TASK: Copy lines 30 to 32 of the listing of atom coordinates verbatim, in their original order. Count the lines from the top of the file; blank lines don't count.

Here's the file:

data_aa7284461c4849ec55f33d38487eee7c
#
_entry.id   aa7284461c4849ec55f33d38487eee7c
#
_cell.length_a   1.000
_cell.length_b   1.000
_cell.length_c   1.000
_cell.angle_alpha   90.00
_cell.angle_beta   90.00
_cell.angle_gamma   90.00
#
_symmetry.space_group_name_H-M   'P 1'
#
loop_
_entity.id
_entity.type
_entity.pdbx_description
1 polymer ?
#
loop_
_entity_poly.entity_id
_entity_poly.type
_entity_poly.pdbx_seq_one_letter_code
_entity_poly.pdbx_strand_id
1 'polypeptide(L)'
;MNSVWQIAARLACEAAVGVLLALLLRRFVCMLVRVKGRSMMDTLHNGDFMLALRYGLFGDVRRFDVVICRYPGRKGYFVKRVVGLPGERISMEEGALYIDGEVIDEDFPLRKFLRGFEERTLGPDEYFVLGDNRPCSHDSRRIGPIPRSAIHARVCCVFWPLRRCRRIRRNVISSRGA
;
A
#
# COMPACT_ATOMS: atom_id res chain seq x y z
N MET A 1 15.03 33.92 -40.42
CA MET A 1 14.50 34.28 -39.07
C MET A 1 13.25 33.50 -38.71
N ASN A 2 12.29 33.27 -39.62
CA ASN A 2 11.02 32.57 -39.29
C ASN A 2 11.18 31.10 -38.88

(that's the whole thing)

# COMPACT_ATOMS: atom_id res chain seq x y z
N MET A 1 15.03 33.92 -40.42
CA MET A 1 14.50 34.28 -39.07